As local government officials across Texas use their expanded power to enact tighter and tighter restrictions on citizens amid the coronavirus crisis, one Central Texas county judge sparked backlash with his recent comments.

Over the weekend, Democrat Hays County Judge Ruben Becerra told one citizen on Facebook to “report” non-essential customers shopping at stores. The interaction began with the citizen asking Becerra a question.

“I would like to know how you plan on keeping non essential customers out of Lowe’s, Home Depot and other stores just because they don’t want to stay home,” the citizen commented on Becerra’s coronavirus post. “They are continually in these stores and taking chances with peoples health and life’s [sic].”

“Report it,” Becerra replied. “Call the police in the city the store is located. My order comes with a fine. Take pics. Get proof.”

The remark raised eyebrows of numerous commenters.

“Take pics? Are you serious? You’ve overstepped your bounds,” one citizen wrote. “Your order is not valid. Perhaps you should call the office of [Gov. Greg Abbott] to discuss.”

“Some people didn’t buy the right things or bought nothing at all… what can we do to punish them or make them stop?” another asked. “If I go to Home Depot and can’t find what I need, or, gasp, do find something decorative, do I need an encounter with law enforcement to justify the contents, or lack thereof, of my cart?”

“Don’t see how reporting people who need to visit Home Depot, Lowe’s, etc. can be enforceable,” another citizen wrote. “How can one person’s visit there be more ‘essential’ than another’s? Way too subjective.”

Becerra responded, seemingly diverting from his original comment that was aimed directly at the “non-essential customers.”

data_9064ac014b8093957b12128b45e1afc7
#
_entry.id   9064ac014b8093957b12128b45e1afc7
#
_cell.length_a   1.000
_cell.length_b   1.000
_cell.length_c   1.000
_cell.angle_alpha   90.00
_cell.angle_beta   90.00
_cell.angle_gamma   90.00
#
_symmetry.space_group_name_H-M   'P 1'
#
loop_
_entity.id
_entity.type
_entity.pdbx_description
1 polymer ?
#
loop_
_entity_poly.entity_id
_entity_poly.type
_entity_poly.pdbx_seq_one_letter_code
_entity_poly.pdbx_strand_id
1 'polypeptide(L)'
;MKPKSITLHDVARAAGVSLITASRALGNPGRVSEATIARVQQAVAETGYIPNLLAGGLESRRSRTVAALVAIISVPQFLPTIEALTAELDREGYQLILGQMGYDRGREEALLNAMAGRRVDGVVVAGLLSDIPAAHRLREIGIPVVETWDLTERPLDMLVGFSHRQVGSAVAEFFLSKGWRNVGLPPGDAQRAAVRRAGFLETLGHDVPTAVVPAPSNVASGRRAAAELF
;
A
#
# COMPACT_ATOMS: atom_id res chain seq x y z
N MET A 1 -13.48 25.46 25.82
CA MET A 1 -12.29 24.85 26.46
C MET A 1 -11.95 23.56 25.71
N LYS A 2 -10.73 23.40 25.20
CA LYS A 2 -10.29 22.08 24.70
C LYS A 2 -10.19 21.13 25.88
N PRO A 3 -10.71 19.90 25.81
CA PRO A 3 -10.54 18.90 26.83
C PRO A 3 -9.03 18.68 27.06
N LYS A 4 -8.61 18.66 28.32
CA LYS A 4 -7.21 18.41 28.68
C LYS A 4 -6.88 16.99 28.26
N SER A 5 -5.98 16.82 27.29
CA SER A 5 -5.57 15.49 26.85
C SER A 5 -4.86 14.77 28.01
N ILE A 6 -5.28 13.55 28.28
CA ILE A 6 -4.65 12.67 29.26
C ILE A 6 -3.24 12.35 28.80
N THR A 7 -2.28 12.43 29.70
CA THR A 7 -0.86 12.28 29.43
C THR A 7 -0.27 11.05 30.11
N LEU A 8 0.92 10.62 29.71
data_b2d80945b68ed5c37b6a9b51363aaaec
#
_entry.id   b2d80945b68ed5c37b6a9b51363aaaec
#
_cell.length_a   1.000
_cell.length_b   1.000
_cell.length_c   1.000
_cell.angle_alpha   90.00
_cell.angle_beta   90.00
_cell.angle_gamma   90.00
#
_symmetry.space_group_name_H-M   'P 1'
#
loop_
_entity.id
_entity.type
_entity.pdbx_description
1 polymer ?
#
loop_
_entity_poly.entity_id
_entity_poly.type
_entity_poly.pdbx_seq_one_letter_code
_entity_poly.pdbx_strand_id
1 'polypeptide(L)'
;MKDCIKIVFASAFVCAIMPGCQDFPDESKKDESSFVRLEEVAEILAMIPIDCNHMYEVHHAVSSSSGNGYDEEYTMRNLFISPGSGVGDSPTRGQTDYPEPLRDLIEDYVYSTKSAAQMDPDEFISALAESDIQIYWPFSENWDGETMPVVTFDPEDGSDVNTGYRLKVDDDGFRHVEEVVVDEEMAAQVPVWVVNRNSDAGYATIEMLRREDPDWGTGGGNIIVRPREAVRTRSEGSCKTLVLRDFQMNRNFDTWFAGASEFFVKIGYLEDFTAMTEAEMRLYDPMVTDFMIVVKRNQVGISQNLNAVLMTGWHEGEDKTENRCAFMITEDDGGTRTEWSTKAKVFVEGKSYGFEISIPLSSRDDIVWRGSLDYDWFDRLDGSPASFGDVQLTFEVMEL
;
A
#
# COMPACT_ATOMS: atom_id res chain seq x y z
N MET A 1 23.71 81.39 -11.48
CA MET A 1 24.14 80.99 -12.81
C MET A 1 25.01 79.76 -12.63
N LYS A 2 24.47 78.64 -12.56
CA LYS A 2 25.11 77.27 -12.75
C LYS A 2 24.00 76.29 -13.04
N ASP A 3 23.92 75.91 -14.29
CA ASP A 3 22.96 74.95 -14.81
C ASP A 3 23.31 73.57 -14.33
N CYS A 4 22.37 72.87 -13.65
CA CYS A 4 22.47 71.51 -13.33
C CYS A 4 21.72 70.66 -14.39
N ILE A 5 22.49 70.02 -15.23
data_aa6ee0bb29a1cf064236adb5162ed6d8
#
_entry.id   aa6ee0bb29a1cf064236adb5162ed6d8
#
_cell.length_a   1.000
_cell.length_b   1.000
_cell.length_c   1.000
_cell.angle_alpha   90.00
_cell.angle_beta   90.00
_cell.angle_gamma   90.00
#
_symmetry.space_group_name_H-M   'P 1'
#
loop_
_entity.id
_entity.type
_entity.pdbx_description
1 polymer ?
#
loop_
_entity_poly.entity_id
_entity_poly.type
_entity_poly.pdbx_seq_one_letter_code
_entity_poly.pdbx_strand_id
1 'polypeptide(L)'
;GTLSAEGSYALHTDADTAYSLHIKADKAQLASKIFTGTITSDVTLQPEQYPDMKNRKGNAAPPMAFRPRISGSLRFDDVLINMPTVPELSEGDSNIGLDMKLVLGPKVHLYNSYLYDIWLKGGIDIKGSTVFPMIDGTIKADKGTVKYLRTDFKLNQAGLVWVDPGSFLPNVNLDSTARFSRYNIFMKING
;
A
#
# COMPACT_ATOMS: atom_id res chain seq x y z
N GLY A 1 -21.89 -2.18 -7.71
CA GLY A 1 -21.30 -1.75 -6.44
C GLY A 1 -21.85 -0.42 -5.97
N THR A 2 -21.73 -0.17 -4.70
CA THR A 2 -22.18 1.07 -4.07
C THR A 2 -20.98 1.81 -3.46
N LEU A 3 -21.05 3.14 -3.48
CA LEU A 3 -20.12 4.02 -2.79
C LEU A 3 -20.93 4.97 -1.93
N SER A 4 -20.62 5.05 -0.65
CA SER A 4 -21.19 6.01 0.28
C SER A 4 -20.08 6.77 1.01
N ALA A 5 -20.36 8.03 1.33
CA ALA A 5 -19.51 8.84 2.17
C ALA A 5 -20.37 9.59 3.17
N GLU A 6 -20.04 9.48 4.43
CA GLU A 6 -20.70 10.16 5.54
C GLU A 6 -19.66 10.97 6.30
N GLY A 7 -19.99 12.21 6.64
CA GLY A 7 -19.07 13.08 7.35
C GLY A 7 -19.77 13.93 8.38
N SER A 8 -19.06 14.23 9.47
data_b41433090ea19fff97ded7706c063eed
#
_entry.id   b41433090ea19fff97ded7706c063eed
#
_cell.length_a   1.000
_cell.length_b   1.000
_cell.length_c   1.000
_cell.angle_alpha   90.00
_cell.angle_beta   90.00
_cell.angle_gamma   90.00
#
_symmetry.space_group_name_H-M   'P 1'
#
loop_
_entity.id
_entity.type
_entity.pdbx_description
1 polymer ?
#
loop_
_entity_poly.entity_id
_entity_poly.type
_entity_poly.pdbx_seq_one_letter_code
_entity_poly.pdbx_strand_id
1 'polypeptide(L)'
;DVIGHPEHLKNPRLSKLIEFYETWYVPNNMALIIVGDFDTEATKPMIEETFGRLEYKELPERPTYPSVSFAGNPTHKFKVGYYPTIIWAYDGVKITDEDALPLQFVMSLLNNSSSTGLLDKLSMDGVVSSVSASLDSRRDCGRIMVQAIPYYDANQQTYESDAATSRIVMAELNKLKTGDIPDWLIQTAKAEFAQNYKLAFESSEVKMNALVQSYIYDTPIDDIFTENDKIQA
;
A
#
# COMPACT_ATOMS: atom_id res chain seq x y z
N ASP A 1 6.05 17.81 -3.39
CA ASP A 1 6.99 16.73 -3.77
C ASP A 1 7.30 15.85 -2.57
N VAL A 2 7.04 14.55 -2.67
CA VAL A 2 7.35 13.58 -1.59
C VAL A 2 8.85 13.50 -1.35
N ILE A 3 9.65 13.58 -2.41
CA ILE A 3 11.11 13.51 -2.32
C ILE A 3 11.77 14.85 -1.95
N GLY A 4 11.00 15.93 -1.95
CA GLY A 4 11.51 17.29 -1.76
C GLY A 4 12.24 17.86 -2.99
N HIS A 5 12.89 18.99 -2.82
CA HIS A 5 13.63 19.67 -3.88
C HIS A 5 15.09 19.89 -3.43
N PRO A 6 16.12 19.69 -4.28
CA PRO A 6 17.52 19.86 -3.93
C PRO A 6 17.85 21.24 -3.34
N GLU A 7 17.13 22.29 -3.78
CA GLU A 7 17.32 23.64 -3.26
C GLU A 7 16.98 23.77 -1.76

“I’m referring to [reporting] social distancing,” he said.

Prior to this, Becerra had issued a countywide curfew as a part of his stay-at-home order, something the county sheriff said he disagreed with.

“The Hays County Sheriff’s Office will not be using the curfew as a basis for traffic stops,” Sheriff Gary Cutler said. “I do not feel COVID-19, as it has currently affected Hays County, should be a basis for a curfew. The virus doesn’t care what time of day it is and is just as concerning at 2 p.m. as it is at 2 a.m.”

The curfew is no longer in effect after Gov. Greg Abbott issued an updated statewide order last week that supersedes local officials.

With his comments and actions, Becerra joins a growing crowd of city and county officials across Texas who have imposed tight constraints during the coronavirus, even including policies such as police checkpoints on the streets, requiring employer documentation to travel within a city, and citations for having more than one person in a vehicle.

Pushback, however, has begun to rein in some officials’ actions, such as when a threatened lawsuit stopped North Texas’ City of McKinney ban on religious gatherings, or when the Dallas County Commissioners Court unanimously voted Tuesday to limit some of their county judge’s emergency power.

Hays County, where Becerra lives, has over 215,000 citizens and currently has 61 confirmed cases of coronavirus.

Jacob Asmussen

Jacob Asmussen is a Senior Journalist for Texas Scorecard. He attended the University of Mary Hardin-Baylor and in 2017 earned a double major in public relations and piano performance.